Weekly birding round-up: 8 - 14 Feb 2017
This week saw a real return to winter and with temperatures barely above freezing it was unpleasant to say the least. In much of southern and central England the precipitation fell as cold rain or sleet but on high ground in the northeast, the Pennines and in Scotland there was a decent covering of snow. In the grey, gloomy conditions, many places felt more like Russia than Britain. Needless to say there were few signs of spring from the birds and the week’s news was dominated by a new Siberian Accentor, the continued mass presence of white-winged gulls and the largely still intact parade of wintering rarities.
There is no doubt about the ‘bird of the week’. In a severe case of ‘deja vu all over again’, the headlines were grabbed once again by the charismatic Siberian Accentor . News emerged on 11th of a bird at Invergordon, Highland which had apparently been present since at least 8th. Its location is of course not far from Avoch where the last of last year’s birds was present from 6th to 13th November. However, in two photographs posted on Twitter this bird appears unringed (the Avoch bird was trapped on its first day) so it is presumably new and the closeness of the two locations therefore just a coincidence. There will not be much of an audience for this bird, however. Most who wish to will have seen the species by now and in any case Invergordon is a long trip for most. Most significantly, however, the site is decribed as ‘private’ with no access at the request of the site owner. The bird was still present on 14th.
This is a cold, northern setting indeed for a passerine in winter (and particularly so this week) but this is a hardy species capable of withstanding quite tough conditions. It begs the obvious question as to whether any more might still be lurking within our shores. It is certainly not impossible that one or two may pop up in March as they emerge from winter hiding and start to move about.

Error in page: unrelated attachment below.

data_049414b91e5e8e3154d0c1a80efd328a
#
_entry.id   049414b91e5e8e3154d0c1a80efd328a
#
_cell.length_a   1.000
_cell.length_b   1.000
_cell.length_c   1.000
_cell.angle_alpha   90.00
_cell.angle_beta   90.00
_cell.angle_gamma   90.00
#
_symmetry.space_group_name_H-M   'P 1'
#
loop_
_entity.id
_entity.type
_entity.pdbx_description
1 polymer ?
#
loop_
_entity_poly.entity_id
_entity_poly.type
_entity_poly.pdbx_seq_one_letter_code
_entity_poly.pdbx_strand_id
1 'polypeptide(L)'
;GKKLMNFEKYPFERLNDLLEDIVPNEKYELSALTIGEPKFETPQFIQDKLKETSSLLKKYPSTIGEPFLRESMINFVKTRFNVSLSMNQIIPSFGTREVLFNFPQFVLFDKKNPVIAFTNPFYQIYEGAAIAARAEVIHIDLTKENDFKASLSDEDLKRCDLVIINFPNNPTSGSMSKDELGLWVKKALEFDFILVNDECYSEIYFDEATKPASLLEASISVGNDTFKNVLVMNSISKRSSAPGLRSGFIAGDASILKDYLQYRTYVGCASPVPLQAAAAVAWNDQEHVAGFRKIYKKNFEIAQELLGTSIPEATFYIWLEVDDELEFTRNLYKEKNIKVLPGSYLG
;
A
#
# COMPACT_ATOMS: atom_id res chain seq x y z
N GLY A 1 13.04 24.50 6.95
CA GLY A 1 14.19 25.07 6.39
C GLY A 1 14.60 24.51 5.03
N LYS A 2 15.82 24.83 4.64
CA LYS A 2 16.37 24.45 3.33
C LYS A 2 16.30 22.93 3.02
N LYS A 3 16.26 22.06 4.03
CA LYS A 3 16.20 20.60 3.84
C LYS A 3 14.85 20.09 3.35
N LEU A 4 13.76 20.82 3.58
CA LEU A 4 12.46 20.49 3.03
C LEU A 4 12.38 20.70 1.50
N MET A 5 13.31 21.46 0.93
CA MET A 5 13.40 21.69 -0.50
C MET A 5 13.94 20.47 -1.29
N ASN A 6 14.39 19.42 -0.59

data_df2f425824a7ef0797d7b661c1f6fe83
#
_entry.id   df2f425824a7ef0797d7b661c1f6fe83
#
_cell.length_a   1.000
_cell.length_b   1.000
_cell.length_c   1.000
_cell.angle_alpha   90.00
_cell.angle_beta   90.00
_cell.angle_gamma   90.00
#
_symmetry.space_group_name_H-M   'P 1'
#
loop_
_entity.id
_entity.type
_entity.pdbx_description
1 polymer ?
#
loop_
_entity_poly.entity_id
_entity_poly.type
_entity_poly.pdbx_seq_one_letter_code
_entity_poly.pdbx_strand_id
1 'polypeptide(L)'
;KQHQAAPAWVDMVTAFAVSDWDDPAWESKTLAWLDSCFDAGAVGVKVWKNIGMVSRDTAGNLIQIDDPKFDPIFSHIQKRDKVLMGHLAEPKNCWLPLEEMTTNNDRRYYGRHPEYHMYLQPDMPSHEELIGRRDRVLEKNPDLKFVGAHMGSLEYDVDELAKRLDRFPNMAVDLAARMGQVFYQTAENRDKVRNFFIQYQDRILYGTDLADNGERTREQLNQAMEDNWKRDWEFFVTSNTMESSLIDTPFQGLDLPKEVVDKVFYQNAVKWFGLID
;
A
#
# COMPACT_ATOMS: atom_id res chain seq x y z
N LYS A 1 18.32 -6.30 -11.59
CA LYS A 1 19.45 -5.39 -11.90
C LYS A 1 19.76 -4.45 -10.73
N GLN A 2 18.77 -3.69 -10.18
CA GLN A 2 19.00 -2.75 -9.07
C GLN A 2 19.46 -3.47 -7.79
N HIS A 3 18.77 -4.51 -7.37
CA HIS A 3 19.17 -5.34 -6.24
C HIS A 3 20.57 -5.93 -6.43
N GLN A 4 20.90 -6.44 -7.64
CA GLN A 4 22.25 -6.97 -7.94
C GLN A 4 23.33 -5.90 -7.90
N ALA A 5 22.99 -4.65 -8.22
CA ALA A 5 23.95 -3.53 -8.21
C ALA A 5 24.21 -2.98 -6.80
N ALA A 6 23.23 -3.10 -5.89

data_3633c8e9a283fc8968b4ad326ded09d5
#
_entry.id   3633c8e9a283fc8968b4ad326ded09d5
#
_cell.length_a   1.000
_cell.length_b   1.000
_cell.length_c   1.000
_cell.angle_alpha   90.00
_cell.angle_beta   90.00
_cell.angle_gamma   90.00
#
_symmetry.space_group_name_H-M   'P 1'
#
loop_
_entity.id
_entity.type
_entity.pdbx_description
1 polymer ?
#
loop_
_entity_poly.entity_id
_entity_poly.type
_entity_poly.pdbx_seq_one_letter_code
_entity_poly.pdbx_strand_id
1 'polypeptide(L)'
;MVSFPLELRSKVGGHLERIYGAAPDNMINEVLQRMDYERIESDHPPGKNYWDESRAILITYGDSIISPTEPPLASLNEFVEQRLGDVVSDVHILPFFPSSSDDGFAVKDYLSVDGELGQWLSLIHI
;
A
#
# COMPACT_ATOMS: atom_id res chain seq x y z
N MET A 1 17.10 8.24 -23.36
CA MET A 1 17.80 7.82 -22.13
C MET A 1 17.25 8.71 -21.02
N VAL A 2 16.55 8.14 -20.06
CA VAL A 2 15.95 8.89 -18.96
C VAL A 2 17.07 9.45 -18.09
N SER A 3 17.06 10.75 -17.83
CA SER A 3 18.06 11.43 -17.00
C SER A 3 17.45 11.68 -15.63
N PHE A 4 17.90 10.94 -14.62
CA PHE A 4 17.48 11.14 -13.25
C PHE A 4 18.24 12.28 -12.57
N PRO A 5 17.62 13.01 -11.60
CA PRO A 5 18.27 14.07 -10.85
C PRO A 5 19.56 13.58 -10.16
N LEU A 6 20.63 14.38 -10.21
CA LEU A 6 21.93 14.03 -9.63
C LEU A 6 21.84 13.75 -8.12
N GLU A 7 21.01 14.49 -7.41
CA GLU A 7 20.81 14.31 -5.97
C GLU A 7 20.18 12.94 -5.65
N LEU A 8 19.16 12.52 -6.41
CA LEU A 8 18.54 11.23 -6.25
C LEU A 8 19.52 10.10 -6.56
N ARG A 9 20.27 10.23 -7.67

The week’s other rare passerines were all lingerers. The male Pine Bunting at Dunnington, Yorkshire was still present to 13th. There was, however, no sign this week of the Kent bird though some better images of this individual than were available last week now make it look more like a genuine Pine Bunting rather than a hybrid.
Still present throughout the week, however, were the male ‘Eastern Black Redstart’ at Skinningrove, Cleveland to at least 14th, now the only one in the country since the disappearance of the Cornish bird. The adult male Blue Rock Thrush also remained around the streets of Stow-on-the-Wold, Gloucestershire to at least 14th and was revealed this week by the wonders of DNA analysis to be of western origin. This is interesting to know though whether it strengthens the case for it being a wild bird is debatable.
The female Dusky Thrush at Beeley, Derbyshire was reported until 10th but not thereafter. Have the harsh conditions prompted its departure? Further south, the Hume’s Yellow-browed Warbler was still at Portland, Dorset, though always elusive, to at least 12th and the Red-flanked Bluetail was near Caerphilly, Glamorgan to at least 13th.
The non-passerine line-up was a now-familiar one, with the highlights split still between England and the far north of Scotland. In the north, the wintering Killdeer remained at Sandwick, Mainland Shetland to at least 14th, the American Coot on North Uist, Western Isles to at least 12th, the adult male Northern Harrier on North Ronaldsay, Orkney to at least 11th and the Snowy Owl on Eday, also Orkney, to at least 11th as well.
In England, the Pacific Diver was at East Chevington, Northumberland to at least 14th, with the Goswick Black Scoter, also Northumberland, to at least 10th. Further south, the juvenile Pallid Harrier remained around the Welwick and Kilnsea area, Yorkshire to at least 12th. Finally, in the Southwest, the adult Pacific Diver was off Mousehole, Cornwall on 10th, with the Hudsonian Whimbrel still just around the bay at Perrnauthnoe to at least 14th. As an aside, the Pallid Harrier reported recently on Orkney was apparently a Hen Harrier.